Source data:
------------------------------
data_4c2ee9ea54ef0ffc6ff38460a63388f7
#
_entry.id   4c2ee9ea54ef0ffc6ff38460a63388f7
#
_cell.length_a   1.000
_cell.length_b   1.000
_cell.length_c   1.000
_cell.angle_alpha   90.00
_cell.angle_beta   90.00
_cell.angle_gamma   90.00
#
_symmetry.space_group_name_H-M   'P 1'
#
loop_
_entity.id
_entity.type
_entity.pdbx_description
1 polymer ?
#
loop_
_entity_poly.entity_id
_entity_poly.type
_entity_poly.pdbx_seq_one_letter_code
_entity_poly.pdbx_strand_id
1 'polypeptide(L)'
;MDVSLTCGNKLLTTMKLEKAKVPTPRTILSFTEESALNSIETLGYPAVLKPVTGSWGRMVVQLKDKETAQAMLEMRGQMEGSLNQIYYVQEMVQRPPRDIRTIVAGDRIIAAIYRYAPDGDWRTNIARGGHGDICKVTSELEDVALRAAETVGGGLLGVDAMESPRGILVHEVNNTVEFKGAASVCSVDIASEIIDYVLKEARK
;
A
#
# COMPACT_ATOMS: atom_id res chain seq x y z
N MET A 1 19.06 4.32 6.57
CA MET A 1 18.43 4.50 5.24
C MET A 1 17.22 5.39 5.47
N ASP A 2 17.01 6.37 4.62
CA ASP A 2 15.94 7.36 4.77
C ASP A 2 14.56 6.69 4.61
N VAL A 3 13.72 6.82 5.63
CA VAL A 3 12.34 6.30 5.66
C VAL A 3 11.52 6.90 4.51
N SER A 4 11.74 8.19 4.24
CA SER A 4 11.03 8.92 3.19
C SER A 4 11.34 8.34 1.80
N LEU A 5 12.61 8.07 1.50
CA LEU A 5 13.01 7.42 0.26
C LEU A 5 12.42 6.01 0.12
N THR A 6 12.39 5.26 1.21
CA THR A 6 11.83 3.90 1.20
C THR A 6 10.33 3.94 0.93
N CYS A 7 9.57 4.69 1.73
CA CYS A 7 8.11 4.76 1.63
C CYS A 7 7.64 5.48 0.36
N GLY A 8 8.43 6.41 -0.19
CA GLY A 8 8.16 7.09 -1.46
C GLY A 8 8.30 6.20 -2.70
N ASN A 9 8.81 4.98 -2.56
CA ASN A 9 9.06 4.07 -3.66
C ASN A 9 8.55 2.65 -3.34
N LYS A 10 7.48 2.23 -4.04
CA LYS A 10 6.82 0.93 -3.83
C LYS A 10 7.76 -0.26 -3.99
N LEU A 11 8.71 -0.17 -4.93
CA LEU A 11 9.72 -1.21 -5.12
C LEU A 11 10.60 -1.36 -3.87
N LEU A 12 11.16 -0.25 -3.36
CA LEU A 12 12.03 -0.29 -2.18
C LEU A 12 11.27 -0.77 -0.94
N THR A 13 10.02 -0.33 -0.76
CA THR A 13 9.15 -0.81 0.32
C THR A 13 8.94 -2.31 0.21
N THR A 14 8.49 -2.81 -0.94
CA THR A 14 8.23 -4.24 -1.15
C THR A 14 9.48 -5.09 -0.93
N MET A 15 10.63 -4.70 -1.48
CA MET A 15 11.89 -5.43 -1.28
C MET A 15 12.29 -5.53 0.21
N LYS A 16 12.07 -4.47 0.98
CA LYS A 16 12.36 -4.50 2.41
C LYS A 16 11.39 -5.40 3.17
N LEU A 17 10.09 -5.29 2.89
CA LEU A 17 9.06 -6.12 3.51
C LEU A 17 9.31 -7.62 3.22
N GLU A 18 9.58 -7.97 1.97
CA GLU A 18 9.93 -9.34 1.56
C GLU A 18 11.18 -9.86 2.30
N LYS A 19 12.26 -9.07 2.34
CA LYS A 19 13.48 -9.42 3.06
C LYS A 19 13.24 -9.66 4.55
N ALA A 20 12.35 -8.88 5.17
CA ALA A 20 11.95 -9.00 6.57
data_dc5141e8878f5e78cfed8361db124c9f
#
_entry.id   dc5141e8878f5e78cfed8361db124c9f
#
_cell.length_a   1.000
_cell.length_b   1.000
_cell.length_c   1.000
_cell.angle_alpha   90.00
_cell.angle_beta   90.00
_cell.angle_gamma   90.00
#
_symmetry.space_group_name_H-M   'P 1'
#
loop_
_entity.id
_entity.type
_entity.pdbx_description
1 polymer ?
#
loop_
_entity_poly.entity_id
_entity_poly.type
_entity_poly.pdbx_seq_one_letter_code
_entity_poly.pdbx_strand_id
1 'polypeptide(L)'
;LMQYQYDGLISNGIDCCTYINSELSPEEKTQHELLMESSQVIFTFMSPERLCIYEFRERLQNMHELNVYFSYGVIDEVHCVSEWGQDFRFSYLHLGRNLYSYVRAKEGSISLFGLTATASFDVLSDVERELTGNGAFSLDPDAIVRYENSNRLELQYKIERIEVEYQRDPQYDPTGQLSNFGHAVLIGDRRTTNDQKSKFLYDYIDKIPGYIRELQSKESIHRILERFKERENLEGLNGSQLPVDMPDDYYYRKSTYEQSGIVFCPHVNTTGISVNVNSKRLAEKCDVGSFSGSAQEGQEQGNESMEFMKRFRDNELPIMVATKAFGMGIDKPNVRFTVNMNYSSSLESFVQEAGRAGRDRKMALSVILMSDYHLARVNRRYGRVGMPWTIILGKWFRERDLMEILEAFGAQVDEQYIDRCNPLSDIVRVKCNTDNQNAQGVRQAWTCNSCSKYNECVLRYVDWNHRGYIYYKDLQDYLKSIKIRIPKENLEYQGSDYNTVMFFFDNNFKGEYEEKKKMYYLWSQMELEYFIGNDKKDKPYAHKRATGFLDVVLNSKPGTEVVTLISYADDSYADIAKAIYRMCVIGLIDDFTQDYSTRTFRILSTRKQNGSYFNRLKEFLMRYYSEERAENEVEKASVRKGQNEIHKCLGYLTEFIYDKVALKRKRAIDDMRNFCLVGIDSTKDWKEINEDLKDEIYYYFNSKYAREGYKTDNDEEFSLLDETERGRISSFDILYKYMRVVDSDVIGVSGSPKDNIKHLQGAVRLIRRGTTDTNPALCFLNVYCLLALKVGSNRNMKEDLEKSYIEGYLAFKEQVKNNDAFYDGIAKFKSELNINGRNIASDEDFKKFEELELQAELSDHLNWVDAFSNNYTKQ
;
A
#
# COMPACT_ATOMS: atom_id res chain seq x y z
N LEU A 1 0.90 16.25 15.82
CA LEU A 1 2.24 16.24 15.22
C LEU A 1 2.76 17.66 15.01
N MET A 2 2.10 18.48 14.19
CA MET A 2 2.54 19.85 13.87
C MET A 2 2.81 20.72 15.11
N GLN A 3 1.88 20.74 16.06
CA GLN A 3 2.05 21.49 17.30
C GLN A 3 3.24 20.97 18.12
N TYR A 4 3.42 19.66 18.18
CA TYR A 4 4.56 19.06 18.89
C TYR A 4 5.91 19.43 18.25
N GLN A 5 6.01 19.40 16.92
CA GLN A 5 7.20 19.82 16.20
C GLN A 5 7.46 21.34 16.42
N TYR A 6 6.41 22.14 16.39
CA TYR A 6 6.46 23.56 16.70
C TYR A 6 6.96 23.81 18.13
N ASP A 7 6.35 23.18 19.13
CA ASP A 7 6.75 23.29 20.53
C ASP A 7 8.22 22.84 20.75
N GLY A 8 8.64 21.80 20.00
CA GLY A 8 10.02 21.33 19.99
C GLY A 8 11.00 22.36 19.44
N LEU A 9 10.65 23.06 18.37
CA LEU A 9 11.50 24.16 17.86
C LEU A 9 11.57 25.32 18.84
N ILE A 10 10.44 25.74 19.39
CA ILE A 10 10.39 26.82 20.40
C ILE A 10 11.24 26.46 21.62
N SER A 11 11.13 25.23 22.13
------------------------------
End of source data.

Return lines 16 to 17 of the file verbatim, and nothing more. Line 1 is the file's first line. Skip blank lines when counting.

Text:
_entity.type
_entity.pdbx_description